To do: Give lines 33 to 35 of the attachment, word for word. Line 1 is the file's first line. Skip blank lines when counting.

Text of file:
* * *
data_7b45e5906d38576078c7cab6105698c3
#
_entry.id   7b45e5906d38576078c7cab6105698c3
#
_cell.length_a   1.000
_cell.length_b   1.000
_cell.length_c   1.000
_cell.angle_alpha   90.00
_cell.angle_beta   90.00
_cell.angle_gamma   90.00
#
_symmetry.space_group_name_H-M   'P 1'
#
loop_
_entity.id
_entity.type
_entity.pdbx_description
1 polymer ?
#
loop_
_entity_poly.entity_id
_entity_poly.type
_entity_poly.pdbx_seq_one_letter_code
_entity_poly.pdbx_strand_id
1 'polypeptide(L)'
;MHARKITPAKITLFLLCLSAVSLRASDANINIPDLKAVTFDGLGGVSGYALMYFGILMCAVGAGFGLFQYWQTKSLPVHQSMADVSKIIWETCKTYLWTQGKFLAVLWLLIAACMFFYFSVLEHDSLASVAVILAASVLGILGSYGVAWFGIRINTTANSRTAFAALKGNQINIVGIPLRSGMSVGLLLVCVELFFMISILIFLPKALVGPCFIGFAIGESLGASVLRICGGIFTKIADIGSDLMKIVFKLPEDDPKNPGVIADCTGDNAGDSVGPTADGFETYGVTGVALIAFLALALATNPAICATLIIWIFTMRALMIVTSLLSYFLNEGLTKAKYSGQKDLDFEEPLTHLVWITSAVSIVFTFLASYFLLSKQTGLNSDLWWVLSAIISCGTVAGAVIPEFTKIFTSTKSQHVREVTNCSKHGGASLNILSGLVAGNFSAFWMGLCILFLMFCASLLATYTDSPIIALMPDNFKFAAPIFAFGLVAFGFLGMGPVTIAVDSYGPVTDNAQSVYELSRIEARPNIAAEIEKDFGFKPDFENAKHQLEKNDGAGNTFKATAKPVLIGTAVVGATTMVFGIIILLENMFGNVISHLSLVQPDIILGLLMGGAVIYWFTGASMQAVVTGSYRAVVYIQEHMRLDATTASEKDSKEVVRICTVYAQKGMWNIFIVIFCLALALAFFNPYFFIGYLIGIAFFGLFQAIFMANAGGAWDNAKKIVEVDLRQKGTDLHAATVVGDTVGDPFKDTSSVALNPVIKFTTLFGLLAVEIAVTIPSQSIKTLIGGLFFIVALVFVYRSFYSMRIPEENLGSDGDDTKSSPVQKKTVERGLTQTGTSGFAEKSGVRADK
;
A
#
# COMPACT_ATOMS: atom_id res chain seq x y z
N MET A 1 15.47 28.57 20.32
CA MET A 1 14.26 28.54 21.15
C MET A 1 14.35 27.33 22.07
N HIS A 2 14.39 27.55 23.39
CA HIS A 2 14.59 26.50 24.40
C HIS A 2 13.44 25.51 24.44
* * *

C MET A 1 14.35 27.33 22.07
N HIS A 2 14.39 27.55 23.39
CA HIS A 2 14.59 26.50 24.40